JAIC 1992, Volume 31, Number 3, Article 5 (pp. 325 to 342)
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Journal of the American Institute for Conservation
JAIC 1992, Volume 31, Number 3, Article 5 (pp. 325 to 342)




There are three primary concerns in the preservation of objects containing the protein collagen. The first is the immediate or short-term effects of the environment, primarily associated with temperature and relative humidity, on the physical properties such as strength, flexibility, permeability, and dimensional changes. The second is the long-term effects of the environment, associated with temperature, relative humidity, oxygen concentration, chemical pollutants, and radiant energy (light), in causing “aging,” or chemical modifications of the original material. Also important is how the environment allows biodeterioration by microorganisms and fungi of such a rich nutrient source.

The most commonly encountered recommendations in the conservation literature for the storage and display of parchment are in the region of 50% RH to 65% RH. However, recommendations vary and include unspecified levels such as “complete dryness” for the display of parchment and vellum: “The emphasis must be toward complete dryness with no excessive changes in temperature and humidity” (Bloodworth and Parkinson 1988, 65). A recent review of the deterioration of skin in museum collections concludes, “Understanding of the complexities in preserved whole skin does not yet allow for adequate specification of ‘ideal’ conditions that will prevent deterioration” (Horie 1990, 109). The discussion of an “ideal” condition of relative humidity presented in this article is a general one relating to a broad class of objects containing collagen as a principal component (such as parchment documents) and for which the conservation aim is the long-term preservation of the collagen. It is presented with the understanding that there may also be other aims (relating either to aesthetic considerations or some use-related function of a skin artifact) or other considerations (including the environmental requirements of other component materials of a composite object or the effects of additives) that must be considered in arriving at an “optimum” concentration of atmospheric moisture.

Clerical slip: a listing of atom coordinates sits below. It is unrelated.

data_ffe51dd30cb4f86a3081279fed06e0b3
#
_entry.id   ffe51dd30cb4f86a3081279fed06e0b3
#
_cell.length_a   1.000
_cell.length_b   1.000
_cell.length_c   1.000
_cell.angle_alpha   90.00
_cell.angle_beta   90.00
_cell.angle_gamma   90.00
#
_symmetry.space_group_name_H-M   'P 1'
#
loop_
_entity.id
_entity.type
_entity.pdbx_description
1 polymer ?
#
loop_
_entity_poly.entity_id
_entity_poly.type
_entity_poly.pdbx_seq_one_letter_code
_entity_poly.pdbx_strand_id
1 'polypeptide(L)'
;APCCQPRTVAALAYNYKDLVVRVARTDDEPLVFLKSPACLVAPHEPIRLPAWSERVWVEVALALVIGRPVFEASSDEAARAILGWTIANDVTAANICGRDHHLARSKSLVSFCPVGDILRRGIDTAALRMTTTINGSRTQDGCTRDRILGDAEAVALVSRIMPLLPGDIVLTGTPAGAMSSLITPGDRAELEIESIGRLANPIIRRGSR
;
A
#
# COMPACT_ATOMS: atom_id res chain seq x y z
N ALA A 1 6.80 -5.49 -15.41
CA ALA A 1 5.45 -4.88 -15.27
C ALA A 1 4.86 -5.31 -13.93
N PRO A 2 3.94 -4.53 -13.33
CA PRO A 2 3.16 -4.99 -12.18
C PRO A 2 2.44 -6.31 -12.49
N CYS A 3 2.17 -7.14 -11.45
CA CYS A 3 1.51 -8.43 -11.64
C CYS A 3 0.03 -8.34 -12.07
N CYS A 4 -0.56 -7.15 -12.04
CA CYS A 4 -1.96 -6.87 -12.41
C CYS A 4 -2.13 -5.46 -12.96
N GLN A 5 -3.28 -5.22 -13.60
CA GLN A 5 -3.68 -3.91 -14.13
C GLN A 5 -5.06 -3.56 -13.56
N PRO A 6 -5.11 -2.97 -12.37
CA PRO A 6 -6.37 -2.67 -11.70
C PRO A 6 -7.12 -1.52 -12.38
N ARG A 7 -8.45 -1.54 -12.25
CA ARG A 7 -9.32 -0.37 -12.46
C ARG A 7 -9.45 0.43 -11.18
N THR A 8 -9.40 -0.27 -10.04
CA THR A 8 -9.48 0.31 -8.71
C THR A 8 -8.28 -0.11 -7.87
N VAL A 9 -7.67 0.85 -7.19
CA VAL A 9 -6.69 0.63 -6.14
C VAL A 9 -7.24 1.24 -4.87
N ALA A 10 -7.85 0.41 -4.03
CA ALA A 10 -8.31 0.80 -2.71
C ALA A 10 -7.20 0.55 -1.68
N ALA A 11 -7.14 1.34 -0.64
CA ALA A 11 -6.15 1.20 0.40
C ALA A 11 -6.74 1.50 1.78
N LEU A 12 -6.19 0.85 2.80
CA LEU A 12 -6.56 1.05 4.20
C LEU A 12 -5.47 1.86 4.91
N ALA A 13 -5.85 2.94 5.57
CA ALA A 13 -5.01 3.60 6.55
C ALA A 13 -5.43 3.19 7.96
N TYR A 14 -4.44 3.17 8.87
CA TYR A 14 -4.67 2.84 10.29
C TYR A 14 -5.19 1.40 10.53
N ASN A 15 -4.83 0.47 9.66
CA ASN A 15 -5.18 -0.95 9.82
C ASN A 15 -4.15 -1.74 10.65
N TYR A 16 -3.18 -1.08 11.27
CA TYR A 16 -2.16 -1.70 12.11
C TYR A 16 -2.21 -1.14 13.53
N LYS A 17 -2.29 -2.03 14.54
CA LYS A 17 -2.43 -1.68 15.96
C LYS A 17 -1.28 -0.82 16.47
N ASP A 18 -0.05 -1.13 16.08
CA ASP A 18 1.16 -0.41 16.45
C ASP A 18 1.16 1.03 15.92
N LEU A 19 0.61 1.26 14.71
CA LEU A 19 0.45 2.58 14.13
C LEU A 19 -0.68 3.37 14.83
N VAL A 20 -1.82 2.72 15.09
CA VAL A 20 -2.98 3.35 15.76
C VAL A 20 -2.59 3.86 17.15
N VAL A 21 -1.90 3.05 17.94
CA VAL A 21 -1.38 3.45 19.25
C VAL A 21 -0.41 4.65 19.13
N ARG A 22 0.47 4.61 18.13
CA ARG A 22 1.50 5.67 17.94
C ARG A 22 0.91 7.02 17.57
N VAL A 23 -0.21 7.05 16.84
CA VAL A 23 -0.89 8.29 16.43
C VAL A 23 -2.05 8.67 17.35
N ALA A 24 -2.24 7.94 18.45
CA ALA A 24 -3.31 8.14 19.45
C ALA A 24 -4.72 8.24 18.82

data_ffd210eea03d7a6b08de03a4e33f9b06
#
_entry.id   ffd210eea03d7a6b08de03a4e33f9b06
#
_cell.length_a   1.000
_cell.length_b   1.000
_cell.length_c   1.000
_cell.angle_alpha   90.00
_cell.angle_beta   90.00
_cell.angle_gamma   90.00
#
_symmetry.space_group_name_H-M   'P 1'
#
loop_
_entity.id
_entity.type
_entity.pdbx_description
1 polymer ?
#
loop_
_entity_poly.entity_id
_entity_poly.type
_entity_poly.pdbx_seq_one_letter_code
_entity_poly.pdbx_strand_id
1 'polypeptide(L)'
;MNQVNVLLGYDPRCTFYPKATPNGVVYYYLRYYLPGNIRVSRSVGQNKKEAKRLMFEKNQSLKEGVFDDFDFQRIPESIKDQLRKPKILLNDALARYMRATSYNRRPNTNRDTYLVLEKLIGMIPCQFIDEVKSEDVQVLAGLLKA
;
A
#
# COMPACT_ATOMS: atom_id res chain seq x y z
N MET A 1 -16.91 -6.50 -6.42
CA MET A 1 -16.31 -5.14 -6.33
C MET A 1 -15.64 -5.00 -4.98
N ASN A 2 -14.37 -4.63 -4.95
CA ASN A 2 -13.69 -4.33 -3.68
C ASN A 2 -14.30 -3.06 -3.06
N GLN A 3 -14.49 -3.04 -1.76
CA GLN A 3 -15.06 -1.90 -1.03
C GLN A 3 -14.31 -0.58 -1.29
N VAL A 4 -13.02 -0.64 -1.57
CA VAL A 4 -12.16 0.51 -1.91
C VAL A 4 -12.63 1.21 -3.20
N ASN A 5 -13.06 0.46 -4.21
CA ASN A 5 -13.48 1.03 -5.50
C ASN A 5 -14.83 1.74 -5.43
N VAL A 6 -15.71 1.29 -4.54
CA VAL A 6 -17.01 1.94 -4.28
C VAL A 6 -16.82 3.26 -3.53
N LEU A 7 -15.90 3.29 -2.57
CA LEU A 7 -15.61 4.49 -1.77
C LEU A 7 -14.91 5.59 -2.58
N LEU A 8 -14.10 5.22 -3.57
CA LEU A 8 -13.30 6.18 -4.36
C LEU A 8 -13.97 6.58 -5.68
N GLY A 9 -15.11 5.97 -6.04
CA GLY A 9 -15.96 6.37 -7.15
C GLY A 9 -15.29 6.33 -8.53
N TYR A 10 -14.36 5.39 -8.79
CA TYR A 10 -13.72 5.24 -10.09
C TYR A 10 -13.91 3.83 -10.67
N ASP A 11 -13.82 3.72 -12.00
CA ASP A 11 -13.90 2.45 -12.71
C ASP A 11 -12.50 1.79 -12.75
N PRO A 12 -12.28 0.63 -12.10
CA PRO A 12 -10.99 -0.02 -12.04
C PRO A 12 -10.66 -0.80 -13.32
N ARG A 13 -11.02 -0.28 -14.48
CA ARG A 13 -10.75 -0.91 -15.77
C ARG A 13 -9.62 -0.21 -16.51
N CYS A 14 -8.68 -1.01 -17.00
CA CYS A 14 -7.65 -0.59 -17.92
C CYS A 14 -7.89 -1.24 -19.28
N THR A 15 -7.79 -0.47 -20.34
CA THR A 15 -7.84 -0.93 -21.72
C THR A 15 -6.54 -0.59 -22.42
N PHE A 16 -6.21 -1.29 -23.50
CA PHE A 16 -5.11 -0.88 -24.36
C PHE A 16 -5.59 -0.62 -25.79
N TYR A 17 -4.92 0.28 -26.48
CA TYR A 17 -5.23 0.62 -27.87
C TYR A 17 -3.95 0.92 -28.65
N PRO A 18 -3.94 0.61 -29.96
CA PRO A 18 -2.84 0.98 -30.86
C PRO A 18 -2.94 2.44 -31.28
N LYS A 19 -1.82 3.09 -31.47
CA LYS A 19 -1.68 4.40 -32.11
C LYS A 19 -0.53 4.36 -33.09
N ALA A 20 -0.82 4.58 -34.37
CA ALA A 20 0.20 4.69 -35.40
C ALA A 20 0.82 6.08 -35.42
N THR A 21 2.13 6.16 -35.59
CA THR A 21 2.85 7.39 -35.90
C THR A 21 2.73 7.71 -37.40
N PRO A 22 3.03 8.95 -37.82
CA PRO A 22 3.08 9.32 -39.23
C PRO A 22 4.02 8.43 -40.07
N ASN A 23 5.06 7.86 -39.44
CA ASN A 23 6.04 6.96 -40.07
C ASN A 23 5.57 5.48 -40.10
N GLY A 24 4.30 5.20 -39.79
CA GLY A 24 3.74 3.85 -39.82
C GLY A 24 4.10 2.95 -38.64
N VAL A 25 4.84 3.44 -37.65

Parchment and leather are both processed from the skin of animals; “vellum” is a designation for parchment made from the skin of young or unborn calfs. The history, techniques of manufacture, and properties of parchment have been extensively reviewed by Reed (1975). In general, animal skins for both parchment and leather are dehaired through soaking in baths of various compositions and scraping of hair from the surface. At this stage, parchment manufacture differs from leather manufacture. The unique properties of parchment are due to drying the wet skin under tension; the tension causes an alignment of the three-dimensional fiber network of the skin in a configuration more parallel to the surface of the skin. In contrast, the properties of leather are due to joining of the fiber network by chemical links introduced through tanning agents. The “leathered” skin excludes water from the fibers and is firmer and stronger as a result of tanning.

Parchment, then, has a more aligned structure than leather, which has a complex, highly randomized weave structure. Differences resulting from the two different processes, as noted by Reed (1975) are that:

  1. Collagen fibers from parchment have a lower shrinkage temperature than collagen fibers from leather. (Collagen fibers exhibit a sudden shrinkage in length when heated. Fibers in leather have had chemical cross-links introduced which raise the temperature at which the fibers shrink (Haines 1987).)
  2. Parchment soaks up water rapidly and in greater amounts than leather.
  3. Wet parchment has poorer resistance to micro-organisms than leather but greater resistance if kept dry.


Because parchment is processed from the skin of animals, its major constituent is insoluble collagen (which constitutes about 95% of defatted, dehaired skin, the percentage depending upon the age and sex of the animal). Therefore, the chemistry and structural stability of collagen at different levels of water content and resulting from different levels of relative humidity need to be considered.